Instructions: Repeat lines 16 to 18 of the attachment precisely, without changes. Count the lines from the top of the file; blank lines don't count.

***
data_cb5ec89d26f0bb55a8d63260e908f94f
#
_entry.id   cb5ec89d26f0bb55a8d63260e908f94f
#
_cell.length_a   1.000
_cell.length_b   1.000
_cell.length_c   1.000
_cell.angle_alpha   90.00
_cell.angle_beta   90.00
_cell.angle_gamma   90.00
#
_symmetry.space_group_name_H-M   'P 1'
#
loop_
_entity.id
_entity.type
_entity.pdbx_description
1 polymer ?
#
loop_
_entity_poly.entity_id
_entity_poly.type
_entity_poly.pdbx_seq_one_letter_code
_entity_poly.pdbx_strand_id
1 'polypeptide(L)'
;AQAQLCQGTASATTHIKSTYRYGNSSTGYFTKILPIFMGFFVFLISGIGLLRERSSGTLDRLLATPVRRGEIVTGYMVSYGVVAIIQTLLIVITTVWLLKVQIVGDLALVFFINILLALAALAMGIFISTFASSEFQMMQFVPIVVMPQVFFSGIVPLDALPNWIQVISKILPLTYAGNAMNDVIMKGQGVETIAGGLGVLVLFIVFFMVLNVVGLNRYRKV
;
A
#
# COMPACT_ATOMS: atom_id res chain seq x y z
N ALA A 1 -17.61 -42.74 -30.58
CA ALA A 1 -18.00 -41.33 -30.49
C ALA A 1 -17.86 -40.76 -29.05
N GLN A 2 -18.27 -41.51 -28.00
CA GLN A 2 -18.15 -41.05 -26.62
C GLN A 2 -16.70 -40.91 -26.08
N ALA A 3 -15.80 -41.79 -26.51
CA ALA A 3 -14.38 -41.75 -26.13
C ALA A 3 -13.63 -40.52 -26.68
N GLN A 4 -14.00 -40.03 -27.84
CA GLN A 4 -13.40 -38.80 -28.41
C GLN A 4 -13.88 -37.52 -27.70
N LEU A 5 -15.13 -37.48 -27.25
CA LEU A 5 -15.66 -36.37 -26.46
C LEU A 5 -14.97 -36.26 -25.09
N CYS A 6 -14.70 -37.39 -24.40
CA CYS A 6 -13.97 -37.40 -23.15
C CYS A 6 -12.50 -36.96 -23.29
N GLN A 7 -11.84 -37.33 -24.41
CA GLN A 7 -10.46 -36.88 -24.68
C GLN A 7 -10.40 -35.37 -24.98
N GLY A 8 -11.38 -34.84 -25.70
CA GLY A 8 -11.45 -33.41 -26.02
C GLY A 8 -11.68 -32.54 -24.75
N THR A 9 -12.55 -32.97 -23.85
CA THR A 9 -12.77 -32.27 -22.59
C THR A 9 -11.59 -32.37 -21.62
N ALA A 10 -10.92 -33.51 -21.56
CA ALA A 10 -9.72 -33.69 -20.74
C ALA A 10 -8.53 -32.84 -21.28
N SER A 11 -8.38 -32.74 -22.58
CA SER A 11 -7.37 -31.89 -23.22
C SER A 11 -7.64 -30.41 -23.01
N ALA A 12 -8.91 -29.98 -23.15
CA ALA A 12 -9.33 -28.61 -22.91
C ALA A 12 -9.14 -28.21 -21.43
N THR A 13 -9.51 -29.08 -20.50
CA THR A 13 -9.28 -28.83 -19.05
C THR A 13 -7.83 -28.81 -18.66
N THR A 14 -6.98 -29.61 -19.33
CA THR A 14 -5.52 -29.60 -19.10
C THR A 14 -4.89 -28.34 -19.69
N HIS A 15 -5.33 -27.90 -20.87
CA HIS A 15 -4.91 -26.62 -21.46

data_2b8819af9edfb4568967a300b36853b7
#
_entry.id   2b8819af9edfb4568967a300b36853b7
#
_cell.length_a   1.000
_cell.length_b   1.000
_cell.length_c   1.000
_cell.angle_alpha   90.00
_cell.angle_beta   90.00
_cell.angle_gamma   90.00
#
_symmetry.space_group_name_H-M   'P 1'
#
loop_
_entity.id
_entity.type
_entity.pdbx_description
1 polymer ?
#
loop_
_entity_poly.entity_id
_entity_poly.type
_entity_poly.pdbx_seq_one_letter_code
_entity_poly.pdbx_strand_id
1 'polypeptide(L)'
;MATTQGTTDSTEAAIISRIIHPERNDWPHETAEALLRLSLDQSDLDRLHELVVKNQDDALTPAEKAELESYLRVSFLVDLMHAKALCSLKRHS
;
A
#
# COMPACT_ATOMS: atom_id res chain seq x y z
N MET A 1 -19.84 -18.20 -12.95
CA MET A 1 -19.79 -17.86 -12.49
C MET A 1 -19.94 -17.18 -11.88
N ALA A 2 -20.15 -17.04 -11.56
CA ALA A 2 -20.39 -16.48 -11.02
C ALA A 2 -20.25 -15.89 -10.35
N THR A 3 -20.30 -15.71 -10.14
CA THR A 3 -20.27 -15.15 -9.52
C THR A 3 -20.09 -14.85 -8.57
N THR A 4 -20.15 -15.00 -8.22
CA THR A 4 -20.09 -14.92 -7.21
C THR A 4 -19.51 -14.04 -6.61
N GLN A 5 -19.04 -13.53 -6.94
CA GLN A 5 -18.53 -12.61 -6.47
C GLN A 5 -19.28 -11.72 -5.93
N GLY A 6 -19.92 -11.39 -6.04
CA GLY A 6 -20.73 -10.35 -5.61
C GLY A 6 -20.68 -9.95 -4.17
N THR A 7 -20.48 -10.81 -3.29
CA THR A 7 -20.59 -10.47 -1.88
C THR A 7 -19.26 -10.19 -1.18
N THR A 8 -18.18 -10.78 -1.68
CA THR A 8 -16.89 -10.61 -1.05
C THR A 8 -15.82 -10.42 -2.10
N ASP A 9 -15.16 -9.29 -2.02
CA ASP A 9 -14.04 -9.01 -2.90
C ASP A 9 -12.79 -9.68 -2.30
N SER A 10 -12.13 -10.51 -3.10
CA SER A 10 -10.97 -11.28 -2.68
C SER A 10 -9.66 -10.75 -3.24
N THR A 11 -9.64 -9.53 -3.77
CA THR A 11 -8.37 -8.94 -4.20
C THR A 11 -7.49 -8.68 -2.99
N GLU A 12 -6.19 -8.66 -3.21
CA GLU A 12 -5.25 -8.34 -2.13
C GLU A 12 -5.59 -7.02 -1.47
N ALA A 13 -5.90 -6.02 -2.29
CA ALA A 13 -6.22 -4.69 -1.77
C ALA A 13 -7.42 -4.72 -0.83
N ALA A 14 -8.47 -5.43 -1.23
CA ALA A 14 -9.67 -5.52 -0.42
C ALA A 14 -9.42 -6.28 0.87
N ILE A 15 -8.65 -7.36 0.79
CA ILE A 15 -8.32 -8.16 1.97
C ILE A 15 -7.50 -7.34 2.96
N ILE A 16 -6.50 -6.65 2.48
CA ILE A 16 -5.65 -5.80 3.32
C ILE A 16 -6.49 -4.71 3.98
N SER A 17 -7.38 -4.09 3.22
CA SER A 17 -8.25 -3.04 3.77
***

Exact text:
_entity.type
_entity.pdbx_description
1 polymer ?